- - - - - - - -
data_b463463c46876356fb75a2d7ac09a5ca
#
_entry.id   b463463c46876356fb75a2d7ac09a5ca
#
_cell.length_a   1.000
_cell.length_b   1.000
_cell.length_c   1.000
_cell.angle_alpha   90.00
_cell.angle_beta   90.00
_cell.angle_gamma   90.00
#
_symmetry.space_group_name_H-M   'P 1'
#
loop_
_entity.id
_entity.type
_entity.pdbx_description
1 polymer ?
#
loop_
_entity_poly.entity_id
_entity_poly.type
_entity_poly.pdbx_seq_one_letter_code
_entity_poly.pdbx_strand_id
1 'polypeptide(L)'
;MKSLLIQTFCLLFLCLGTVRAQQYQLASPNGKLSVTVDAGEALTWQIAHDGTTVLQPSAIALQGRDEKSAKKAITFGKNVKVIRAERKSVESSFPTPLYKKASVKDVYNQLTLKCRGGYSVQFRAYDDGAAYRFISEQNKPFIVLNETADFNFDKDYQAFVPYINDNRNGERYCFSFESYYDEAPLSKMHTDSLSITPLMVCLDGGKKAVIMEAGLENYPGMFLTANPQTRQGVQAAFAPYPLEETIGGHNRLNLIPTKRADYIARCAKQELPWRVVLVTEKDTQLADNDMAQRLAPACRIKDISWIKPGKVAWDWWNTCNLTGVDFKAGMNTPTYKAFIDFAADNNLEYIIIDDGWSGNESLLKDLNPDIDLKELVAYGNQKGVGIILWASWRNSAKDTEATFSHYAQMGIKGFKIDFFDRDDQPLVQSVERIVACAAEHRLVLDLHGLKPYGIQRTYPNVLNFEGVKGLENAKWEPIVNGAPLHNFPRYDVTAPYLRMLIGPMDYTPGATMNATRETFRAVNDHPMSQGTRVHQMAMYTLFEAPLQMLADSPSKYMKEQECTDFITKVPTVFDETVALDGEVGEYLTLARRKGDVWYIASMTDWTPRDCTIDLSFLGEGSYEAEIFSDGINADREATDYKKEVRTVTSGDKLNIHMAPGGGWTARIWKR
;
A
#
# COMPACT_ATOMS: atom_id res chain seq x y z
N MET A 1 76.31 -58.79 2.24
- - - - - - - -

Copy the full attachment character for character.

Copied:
data_b463463c46876356fb75a2d7ac09a5ca
#
_entry.id   b463463c46876356fb75a2d7ac09a5ca
#
_cell.length_a   1.000
_cell.length_b   1.000
_cell.length_c   1.000
_cell.angle_alpha   90.00
_cell.angle_beta   90.00
_cell.angle_gamma   90.00
#
_symmetry.space_group_name_H-M   'P 1'
#
loop_
_entity.id
_entity.type
_entity.pdbx_description
1 polymer ?
#
loop_
_entity_poly.entity_id
_entity_poly.type
_entity_poly.pdbx_seq_one_letter_code
_entity_poly.pdbx_strand_id
1 'polypeptide(L)'
;MKSLLIQTFCLLFLCLGTVRAQQYQLASPNGKLSVTVDAGEALTWQIAHDGTTVLQPSAIALQGRDEKSAKKAITFGKNVKVIRAERKSVESSFPTPLYKKASVKDVYNQLTLKCRGGYSVQFRAYDDGAAYRFISEQNKPFIVLNETADFNFDKDYQAFVPYINDNRNGERYCFSFESYYDEAPLSKMHTDSLSITPLMVCLDGGKKAVIMEAGLENYPGMFLTANPQTRQGVQAAFAPYPLEETIGGHNRLNLIPTKRADYIARCAKQELPWRVVLVTEKDTQLADNDMAQRLAPACRIKDISWIKPGKVAWDWWNTCNLTGVDFKAGMNTPTYKAFIDFAADNNLEYIIIDDGWSGNESLLKDLNPDIDLKELVAYGNQKGVGIILWASWRNSAKDTEATFSHYAQMGIKGFKIDFFDRDDQPLVQSVERIVACAAEHRLVLDLHGLKPYGIQRTYPNVLNFEGVKGLENAKWEPIVNGAPLHNFPRYDVTAPYLRMLIGPMDYTPGATMNATRETFRAVNDHPMSQGTRVHQMAMYTLFEAPLQMLADSPSKYMKEQECTDFITKVPTVFDETVALDGEVGEYLTLARRKGDVWYIASMTDWTPRDCTIDLSFLGEGSYEAEIFSDGINADREATDYKKEVRTVTSGDKLNIHMAPGGGWTARIWKR
;
A
#
# COMPACT_ATOMS: atom_id res chain seq x y z
N MET A 1 76.31 -58.79 2.24